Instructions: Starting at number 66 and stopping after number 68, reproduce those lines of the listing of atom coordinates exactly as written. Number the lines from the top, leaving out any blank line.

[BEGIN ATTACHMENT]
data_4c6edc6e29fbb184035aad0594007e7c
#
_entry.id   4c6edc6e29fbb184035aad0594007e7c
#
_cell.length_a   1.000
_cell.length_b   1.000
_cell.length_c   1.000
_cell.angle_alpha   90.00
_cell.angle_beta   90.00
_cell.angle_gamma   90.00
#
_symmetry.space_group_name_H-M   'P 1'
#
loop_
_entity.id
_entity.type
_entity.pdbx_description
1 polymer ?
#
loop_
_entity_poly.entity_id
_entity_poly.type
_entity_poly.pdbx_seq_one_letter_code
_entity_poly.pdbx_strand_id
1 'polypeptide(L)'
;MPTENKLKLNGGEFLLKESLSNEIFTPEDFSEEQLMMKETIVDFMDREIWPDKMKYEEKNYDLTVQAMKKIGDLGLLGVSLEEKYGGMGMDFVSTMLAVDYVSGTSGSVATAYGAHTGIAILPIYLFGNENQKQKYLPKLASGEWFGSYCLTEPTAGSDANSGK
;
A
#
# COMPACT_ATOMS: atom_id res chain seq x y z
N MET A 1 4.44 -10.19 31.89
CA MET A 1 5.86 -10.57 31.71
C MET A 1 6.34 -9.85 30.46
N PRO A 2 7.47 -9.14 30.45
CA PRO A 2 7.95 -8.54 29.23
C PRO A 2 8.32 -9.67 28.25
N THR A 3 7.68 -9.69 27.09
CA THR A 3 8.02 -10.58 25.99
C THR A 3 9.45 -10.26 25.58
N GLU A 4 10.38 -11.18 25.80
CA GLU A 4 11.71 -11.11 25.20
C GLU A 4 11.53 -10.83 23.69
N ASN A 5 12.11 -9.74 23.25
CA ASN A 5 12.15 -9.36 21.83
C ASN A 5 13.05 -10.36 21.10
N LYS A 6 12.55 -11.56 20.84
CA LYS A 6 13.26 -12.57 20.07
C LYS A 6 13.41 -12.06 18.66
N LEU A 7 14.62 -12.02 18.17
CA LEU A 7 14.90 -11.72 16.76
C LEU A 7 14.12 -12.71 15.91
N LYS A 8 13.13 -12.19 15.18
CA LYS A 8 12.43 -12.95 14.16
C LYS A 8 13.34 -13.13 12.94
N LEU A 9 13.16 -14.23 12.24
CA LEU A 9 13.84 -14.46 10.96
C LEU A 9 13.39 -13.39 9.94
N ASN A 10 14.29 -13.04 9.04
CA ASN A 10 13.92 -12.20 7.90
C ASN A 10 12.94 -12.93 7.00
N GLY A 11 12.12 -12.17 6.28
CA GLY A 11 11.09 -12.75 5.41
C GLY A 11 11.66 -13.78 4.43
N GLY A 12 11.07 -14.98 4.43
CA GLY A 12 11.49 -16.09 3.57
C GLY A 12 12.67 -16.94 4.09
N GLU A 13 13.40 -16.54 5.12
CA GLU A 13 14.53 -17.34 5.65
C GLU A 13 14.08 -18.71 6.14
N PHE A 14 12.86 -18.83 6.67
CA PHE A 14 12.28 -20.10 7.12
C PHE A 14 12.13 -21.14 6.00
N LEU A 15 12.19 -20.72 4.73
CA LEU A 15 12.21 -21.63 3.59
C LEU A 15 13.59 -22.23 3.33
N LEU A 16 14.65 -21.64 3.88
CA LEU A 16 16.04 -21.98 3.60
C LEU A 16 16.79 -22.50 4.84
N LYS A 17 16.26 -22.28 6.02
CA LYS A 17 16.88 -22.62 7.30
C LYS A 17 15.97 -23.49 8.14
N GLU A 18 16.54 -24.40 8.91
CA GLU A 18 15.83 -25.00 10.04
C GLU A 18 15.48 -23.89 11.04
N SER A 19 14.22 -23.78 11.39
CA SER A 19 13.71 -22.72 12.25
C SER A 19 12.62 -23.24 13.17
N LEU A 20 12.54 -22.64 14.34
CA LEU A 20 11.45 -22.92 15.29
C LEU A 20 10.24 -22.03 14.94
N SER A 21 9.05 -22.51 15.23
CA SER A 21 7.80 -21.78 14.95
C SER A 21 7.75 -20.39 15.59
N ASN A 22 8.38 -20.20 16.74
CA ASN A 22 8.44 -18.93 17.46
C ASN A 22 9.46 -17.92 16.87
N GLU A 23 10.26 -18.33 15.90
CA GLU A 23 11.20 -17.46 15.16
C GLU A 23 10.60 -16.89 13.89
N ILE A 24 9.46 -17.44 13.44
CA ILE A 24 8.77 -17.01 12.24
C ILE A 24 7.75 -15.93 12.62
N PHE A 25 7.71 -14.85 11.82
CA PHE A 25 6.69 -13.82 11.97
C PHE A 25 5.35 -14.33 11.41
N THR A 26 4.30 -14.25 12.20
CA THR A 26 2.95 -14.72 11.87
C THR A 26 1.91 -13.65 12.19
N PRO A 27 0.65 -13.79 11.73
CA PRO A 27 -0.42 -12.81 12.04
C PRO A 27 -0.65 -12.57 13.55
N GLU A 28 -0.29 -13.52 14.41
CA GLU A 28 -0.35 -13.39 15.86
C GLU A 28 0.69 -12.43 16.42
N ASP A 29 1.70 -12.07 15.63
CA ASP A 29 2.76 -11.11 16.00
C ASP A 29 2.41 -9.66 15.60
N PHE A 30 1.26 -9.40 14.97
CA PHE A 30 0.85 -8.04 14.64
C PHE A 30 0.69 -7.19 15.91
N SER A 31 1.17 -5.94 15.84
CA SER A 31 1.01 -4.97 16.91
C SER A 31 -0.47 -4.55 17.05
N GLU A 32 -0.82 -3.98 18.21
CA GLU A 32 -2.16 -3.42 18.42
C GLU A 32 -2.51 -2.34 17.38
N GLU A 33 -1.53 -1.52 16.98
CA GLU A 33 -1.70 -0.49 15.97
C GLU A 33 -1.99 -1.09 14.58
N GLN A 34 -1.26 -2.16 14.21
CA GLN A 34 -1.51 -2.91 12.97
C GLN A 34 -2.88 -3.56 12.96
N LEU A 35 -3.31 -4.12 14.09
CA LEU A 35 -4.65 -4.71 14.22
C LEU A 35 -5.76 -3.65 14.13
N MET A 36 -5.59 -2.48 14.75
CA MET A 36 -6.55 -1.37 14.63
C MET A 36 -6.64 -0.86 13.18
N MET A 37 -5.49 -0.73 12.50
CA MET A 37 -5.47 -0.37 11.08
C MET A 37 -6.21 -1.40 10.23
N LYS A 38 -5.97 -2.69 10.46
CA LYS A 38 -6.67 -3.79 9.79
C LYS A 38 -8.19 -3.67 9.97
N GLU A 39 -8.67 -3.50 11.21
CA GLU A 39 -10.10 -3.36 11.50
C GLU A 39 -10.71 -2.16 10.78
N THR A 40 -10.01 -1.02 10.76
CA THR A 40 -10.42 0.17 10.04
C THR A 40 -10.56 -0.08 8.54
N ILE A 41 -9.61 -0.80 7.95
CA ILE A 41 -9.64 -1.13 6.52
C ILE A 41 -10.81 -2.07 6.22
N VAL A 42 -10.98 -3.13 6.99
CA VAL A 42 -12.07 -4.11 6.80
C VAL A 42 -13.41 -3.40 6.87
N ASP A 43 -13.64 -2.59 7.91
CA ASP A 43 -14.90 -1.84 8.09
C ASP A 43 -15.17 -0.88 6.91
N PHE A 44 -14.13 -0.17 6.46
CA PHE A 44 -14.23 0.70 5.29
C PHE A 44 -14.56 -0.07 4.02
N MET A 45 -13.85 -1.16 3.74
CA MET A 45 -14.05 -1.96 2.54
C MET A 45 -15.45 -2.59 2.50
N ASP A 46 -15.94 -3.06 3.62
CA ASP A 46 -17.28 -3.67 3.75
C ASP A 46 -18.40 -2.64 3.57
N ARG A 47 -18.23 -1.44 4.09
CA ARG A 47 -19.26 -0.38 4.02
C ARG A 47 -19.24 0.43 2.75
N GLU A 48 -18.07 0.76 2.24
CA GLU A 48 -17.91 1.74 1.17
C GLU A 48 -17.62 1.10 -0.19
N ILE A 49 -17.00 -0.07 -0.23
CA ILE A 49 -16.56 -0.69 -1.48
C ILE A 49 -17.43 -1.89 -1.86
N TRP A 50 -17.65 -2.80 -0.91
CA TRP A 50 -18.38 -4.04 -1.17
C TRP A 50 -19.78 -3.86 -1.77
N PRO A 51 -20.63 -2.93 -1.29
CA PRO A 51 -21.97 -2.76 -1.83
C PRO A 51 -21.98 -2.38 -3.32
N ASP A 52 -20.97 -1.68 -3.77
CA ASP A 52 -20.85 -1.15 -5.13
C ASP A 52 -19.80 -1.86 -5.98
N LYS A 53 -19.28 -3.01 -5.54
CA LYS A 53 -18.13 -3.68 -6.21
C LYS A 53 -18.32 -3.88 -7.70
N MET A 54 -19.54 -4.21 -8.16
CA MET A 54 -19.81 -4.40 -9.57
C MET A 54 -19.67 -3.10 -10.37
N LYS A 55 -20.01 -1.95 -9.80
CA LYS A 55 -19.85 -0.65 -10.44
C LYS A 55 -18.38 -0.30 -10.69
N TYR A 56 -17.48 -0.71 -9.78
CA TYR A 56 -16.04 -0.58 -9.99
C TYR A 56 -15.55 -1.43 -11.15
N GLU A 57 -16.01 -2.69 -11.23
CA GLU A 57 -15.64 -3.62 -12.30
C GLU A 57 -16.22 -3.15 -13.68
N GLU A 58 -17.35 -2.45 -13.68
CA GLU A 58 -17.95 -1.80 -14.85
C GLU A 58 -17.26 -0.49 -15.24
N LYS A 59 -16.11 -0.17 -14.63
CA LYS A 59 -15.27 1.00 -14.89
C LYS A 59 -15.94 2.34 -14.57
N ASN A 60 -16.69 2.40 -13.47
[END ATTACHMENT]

C GLY A 12 12.67 -16.94 4.09
N GLU A 13 13.40 -16.54 5.12
CA GLU A 13 14.53 -17.34 5.65